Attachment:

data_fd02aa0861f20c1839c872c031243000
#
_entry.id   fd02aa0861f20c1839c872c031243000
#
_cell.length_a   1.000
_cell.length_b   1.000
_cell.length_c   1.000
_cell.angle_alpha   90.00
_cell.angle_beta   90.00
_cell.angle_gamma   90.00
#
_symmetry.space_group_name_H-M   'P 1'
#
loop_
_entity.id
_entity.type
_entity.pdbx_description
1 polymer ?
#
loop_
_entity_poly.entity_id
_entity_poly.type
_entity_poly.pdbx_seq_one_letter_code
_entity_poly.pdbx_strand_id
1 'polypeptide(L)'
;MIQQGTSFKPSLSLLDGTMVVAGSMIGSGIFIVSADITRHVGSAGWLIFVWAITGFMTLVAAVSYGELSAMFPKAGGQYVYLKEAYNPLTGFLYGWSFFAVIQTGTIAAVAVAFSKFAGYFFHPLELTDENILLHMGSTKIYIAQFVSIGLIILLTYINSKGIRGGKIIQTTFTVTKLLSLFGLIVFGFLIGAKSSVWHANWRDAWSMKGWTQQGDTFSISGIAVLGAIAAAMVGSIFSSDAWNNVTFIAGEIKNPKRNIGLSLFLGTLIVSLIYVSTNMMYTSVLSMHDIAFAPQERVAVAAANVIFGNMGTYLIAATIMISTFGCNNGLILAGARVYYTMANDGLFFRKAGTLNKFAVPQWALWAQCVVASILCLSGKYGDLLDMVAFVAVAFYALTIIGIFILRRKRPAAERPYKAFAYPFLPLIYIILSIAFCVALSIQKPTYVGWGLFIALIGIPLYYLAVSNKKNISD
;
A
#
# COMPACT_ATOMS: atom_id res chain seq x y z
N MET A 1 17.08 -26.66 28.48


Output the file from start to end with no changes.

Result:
data_fd02aa0861f20c1839c872c031243000
#
_entry.id   fd02aa0861f20c1839c872c031243000
#
_cell.length_a   1.000
_cell.length_b   1.000
_cell.length_c   1.000
_cell.angle_alpha   90.00
_cell.angle_beta   90.00
_cell.angle_gamma   90.00
#
_symmetry.space_group_name_H-M   'P 1'
#
loop_
_entity.id
_entity.type
_entity.pdbx_description
1 polymer ?
#
loop_
_entity_poly.entity_id
_entity_poly.type
_entity_poly.pdbx_seq_one_letter_code
_entity_poly.pdbx_strand_id
1 'polypeptide(L)'
;MIQQGTSFKPSLSLLDGTMVVAGSMIGSGIFIVSADITRHVGSAGWLIFVWAITGFMTLVAAVSYGELSAMFPKAGGQYVYLKEAYNPLTGFLYGWSFFAVIQTGTIAAVAVAFSKFAGYFFHPLELTDENILLHMGSTKIYIAQFVSIGLIILLTYINSKGIRGGKIIQTTFTVTKLLSLFGLIVFGFLIGAKSSVWHANWRDAWSMKGWTQQGDTFSISGIAVLGAIAAAMVGSIFSSDAWNNVTFIAGEIKNPKRNIGLSLFLGTLIVSLIYVSTNMMYTSVLSMHDIAFAPQERVAVAAANVIFGNMGTYLIAATIMISTFGCNNGLILAGARVYYTMANDGLFFRKAGTLNKFAVPQWALWAQCVVASILCLSGKYGDLLDMVAFVAVAFYALTIIGIFILRRKRPAAERPYKAFAYPFLPLIYIILSIAFCVALSIQKPTYVGWGLFIALIGIPLYYLAVSNKKNISD
;
A
#
# COMPACT_ATOMS: atom_id res chain seq x y z
N MET A 1 17.08 -26.66 28.48